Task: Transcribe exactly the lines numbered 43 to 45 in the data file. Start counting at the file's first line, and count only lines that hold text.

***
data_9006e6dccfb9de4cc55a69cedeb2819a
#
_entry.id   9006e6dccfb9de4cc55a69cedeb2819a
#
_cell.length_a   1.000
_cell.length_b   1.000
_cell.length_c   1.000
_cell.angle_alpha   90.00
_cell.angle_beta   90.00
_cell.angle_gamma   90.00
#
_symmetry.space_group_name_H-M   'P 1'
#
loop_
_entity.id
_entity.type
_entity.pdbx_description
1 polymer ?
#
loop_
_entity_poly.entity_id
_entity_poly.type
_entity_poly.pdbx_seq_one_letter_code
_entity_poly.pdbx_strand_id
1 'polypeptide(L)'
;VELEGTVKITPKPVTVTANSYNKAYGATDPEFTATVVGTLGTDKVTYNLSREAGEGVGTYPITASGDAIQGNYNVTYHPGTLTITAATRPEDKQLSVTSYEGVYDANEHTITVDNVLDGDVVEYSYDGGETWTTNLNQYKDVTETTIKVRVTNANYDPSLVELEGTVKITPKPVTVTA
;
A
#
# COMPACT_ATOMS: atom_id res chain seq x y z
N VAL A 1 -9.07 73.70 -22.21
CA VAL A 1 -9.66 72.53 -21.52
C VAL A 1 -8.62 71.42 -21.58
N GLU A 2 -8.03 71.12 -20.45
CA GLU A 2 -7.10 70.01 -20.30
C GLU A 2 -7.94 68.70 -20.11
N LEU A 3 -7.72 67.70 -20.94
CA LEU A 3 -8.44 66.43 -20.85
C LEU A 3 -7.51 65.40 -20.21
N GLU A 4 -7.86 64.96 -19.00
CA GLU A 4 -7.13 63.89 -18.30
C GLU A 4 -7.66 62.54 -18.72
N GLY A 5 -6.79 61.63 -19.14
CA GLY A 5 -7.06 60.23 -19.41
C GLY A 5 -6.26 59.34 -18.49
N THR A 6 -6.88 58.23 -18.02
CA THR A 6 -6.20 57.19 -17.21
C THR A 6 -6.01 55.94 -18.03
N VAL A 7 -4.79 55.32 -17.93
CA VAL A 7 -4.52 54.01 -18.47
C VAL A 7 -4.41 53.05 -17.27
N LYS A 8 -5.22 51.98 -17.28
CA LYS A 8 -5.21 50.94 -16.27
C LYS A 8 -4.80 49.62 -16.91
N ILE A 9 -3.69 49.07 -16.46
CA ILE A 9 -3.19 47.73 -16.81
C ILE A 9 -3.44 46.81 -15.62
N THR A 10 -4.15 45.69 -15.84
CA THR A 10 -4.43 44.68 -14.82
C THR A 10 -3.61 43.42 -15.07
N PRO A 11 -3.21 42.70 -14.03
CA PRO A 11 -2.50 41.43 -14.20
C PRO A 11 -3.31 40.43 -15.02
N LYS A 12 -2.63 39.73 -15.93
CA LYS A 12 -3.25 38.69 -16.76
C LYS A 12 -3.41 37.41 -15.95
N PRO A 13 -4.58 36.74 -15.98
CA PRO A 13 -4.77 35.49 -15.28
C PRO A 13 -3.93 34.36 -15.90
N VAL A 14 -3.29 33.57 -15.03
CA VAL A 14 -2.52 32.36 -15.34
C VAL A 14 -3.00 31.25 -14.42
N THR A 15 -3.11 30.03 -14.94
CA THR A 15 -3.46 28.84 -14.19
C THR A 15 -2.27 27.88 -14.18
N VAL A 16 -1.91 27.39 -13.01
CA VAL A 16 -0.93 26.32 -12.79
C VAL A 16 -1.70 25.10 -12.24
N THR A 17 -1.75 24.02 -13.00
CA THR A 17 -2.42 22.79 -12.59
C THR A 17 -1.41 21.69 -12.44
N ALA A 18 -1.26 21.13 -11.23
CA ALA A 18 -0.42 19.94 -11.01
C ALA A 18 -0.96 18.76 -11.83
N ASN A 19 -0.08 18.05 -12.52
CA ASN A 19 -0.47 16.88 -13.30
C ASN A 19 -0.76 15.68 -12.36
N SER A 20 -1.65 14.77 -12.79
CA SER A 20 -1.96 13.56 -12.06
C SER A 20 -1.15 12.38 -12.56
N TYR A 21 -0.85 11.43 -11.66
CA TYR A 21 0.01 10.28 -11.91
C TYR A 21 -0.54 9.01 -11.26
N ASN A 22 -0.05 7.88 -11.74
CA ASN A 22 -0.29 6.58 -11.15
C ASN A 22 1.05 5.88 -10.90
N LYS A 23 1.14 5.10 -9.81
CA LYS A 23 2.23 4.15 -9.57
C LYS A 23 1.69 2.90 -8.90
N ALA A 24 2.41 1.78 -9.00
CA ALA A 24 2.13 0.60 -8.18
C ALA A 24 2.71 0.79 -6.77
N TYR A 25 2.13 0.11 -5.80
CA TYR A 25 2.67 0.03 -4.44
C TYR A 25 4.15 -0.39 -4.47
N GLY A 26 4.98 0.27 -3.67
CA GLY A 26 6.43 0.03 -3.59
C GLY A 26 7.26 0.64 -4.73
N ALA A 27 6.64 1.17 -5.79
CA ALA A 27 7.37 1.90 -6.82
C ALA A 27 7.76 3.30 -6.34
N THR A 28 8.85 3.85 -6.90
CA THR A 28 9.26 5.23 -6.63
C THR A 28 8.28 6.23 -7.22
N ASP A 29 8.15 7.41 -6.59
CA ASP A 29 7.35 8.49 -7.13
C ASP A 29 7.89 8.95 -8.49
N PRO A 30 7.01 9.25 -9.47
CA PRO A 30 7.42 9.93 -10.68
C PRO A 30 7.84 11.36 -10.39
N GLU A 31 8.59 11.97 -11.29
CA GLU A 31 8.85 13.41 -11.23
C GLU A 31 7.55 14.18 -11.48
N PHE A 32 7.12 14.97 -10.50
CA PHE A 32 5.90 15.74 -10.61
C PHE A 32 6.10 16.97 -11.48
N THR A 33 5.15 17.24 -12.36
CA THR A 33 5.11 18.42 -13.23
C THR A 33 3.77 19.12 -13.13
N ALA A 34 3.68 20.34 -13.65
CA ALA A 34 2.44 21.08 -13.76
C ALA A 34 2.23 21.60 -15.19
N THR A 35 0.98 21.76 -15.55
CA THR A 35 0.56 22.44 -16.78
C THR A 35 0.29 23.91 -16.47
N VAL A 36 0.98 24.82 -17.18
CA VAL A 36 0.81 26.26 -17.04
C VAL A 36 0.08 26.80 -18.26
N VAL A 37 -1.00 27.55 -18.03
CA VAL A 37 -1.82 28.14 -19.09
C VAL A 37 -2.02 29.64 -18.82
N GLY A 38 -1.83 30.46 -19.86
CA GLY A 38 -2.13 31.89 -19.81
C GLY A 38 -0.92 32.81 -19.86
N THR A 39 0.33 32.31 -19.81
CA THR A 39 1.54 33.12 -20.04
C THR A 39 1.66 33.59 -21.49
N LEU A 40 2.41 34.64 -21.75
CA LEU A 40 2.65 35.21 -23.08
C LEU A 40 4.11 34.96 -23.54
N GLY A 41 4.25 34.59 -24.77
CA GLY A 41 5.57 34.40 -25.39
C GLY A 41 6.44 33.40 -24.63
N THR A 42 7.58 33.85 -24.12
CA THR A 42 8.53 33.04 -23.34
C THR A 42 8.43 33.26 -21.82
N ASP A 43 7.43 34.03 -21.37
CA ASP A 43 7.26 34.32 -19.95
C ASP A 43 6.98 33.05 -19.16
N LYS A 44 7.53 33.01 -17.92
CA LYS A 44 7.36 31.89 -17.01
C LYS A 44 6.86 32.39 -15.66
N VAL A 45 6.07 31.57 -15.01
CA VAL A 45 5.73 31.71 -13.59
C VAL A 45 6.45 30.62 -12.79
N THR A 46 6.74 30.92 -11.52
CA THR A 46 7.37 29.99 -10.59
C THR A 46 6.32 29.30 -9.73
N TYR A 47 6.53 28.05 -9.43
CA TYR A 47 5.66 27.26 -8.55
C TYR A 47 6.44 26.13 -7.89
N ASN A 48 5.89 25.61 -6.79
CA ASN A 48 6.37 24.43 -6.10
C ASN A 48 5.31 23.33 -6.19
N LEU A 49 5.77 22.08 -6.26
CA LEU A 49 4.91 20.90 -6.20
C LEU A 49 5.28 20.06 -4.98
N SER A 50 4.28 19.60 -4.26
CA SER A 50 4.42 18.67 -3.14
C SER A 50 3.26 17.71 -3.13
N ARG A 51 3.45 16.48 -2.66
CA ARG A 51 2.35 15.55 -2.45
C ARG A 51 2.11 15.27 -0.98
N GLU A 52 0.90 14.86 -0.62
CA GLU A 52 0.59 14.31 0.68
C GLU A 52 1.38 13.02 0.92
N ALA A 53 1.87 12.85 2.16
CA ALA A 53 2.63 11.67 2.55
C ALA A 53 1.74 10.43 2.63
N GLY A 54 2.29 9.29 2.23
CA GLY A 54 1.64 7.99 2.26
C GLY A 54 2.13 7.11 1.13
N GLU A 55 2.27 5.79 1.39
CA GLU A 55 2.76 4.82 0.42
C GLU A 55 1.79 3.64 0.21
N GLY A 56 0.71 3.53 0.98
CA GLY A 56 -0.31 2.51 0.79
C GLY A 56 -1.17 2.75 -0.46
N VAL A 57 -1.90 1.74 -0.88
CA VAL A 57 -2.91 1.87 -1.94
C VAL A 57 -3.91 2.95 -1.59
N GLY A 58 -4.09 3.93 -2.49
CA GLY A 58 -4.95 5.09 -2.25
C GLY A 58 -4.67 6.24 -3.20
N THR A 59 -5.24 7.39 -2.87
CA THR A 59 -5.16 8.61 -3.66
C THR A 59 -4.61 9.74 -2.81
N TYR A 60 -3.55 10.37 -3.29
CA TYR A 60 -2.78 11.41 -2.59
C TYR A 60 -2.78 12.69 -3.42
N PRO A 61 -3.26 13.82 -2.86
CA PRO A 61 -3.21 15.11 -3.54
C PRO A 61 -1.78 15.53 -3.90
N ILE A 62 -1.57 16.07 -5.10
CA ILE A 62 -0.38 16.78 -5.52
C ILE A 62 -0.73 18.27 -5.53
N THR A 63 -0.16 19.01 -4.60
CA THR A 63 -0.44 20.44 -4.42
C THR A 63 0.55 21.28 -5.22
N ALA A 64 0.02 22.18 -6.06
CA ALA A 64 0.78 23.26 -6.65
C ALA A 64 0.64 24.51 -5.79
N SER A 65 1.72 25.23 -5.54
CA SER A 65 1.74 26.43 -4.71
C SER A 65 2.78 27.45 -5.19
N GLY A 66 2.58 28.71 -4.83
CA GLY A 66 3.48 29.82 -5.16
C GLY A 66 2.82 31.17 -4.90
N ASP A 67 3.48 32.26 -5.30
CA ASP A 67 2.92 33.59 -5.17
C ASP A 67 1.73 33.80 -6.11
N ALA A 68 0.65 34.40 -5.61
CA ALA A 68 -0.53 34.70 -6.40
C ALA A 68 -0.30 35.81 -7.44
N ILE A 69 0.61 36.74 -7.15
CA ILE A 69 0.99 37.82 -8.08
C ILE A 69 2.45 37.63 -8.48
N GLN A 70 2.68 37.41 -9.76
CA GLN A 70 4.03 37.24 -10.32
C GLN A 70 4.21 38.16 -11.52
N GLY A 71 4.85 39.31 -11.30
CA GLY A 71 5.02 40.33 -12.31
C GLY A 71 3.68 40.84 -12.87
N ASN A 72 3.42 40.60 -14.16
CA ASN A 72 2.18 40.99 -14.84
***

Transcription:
N GLY A 5 -6.79 61.63 -19.14
CA GLY A 5 -7.06 60.23 -19.41
C GLY A 5 -6.26 59.34 -18.49